Tisserand goes on to state “encouraging untrained people to apply concentrated essential oils to themselves or others is unwise and unsafe. “  Battaglia in his book states that improper use of undiluted oils can cause toxicity, skin reactions, neurotoxicity, hepatotoxicity (in the liver) and is a hazard during pregnancy (Battaglia, 2003).

To be safe then, spas offering Raindrop or AromaTouch should offer them exclusively to perfectly healthy, non-stressed, young, flawless skin and apply the oils only to a one inch area on the bottom of the feet.   Amusing thought that they do that, isn’t it?!   Furthermore, educated Aromatherapists would have tested all oils used in these treatments (diluted of course) by a 24 hr. skin patch on the client prior to any treatment on a potentially reactive client (Peterson, 2014). Do the spas offering these treatments do this? Hardly!

Furthermore, proponents of these therapies claim ridiculous and false benefits  for this use of essential oils  Most of these practitioners of the therapies are devoid of any reputable essential oil education whatsoever outside of the  MLM Company  that is selling them the oils and blindly follow the hype generated by the company.  Any degree of success in their clients has actually caused more likely from other reasons than the AromaTouch or Raindrop Therapy.   Furthermore, the harm these therapies have caused is REAL and well documented.

While we believe and promote the use of Aromatherapy and Clinical Aromatherapy and have seen fabulous results in alleviating insomnia, enhancing profound relaxation, reducing anxiety and stress, reducing nausea and pain and promoting a wondrous sense of well-being, the application must be administered properly and with a proper client history.  Consequently, we stand AGAINST BOTH RAINDROP THERAPY AND AROMATOUCH.

StressBusters Wellness Spa has been cutting edge with our therapies for 24 years.   However, 100% of the time we do time-consuming research in order to insure the public that the service is not only SAFE but also that our therapists have gone through the best education in the respective therapy and are qualified to provide it.  We have NEVER “educated” our staff through classes provided by our retail vendors as do other spas.  We believe in best practices…. Attending reputable schools and offering SAFE therapies that do not cause harm. We even research the schools themselves as there are some unethical diploma pushers out there. Consequently, our offerings are SAFE as well as effective and that is a promise that you can trust.
Battaglia, Leo, 2003, The Complete Guide to Aromatherapy, International Center of Holistic Aromatherapy, Austrialia, pg. 148
Peterson, Dorene, American College of Healthcare Sciences, Portland, Oregon 2014
Tisserand, Robert, 2014, Essential Oil Safety, Churchill Livingstone, New York
Uter, W., Schmidt, E., 2010, Contact Allergy to Essential Oils: Current Patch Test Results (2000-2008) from the Information Network of Departments of Dermatology.  Contact Dermatitis 63-, 277-283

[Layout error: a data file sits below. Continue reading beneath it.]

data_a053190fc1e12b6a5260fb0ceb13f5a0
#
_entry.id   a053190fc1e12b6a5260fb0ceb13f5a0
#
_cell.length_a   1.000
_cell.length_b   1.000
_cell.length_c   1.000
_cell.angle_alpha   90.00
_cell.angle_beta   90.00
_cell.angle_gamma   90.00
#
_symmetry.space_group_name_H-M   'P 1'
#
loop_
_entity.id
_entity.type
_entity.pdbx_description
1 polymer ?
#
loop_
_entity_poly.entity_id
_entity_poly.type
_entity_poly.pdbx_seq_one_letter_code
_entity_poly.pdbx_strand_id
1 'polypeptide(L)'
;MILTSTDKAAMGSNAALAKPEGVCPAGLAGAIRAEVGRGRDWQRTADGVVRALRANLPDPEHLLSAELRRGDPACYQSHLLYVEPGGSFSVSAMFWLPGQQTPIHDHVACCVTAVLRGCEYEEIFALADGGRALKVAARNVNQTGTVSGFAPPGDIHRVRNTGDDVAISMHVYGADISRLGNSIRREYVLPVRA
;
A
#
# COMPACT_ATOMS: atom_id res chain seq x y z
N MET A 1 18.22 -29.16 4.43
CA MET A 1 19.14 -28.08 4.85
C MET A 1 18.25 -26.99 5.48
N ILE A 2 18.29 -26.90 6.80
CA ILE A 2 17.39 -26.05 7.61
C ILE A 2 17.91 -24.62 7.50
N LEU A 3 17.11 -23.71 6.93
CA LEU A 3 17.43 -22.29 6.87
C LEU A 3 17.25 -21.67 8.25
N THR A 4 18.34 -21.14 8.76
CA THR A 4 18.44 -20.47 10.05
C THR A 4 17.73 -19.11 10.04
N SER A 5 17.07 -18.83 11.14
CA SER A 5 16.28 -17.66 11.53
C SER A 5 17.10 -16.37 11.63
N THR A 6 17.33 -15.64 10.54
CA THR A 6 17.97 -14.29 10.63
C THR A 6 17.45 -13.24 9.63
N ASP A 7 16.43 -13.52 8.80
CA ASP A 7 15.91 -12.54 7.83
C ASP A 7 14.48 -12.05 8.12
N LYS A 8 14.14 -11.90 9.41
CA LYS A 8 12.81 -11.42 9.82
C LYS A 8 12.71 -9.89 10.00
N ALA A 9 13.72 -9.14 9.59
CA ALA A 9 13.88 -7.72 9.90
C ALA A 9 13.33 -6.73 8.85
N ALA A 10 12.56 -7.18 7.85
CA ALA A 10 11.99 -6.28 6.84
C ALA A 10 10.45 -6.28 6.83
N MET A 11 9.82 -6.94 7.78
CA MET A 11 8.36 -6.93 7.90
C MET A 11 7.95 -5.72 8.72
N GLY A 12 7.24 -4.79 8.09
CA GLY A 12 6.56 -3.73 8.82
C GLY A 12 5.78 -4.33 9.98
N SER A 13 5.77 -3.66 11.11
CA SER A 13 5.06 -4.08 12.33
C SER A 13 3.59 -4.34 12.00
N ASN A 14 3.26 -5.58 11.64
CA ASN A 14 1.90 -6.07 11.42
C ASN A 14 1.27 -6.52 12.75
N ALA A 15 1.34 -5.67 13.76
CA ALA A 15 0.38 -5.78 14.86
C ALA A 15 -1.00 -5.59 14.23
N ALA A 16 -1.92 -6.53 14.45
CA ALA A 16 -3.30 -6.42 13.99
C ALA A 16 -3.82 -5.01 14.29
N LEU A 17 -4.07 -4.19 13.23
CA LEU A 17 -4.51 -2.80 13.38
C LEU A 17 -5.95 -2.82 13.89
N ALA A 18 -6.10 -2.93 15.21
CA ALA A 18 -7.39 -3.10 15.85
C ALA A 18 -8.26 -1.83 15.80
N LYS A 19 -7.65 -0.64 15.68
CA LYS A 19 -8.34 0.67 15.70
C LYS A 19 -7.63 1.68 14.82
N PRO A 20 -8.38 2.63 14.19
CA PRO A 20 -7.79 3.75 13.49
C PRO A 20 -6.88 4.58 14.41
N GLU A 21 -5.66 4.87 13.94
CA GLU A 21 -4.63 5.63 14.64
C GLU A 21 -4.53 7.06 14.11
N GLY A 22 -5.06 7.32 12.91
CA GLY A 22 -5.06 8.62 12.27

Tuesday, April 15, 2014


Towards the end of last week I read a comment from a first time client. She said she "found you on
Basenotes.  People trust you there."

That touched me.   I haven't visited the Basenotes forum for a long long time.  It is a forum hosted by and for "perfumistas" and I am not one!   My interest is in healing, and my perfumery skills and knowledge are negligible.  But I decided to go visit. and found some wonderful treats.

I browsed and skipped and searched, read reviews of perfumes, of suppliers, and eventually searched on our name.  Yes.  People had lovely things to say about our oils.  Thank you, Basenotes community!

And then I came across a lovely article about Jasmine, written by author and perfumista, J R Lankford.  

I was fascinated by her extravagant imagery.  And THEN I saw our name...  Quoted with permission.
Hello, Jasmine lovers.
First, let me share a real text reply I sent to my S.O. last week. "Oh, what time is it? Haven't dressed and brushed my teeth yet. Grin." The time was 4:49 pm. What had I been doing? Reading Basenote forum messages, writing forum messages, sniffing samples, ordering samples, looking up info about perfume on the Internet. What I intended to do was turn on the computer and play music in the background while brushing my teeth. Unfortunately, I checked email first and saw a reply to a Basenotes thread. There went the hours. Luckily, I had no obligations that day.
I guess this confirms I'm a perfume addict. Jasmine is my intoxication of choice. Since to me it's the most beautiful thing I've ever smelled, I thought of playing the most beautiful music I've ever heard as I explore Jasmine perfumes. Nessun Dorma' (None Shall Sleep). It's one of those arias so affecting and so famous no one mentions the opera it's from. Just say Nessun Dorma and folks into opera know Turandot. Same thing with Un Bel Di. Opera fans know that's from Madama Butterfly. Nah, these two are so emotional, they'll take my mind off the subject. Better, I'm thinking, is Ravel's Bolero. Just like Jasmine, it's hypnotic. The winding melody helps me picture the Jasmine blossom, stirring from the long night and unfurling its white petals to the dawn, soon to find its sultry essence swirled with other noble scents to achieve perfumery's version of Bolero's grand crescendo -- the perfect perfume.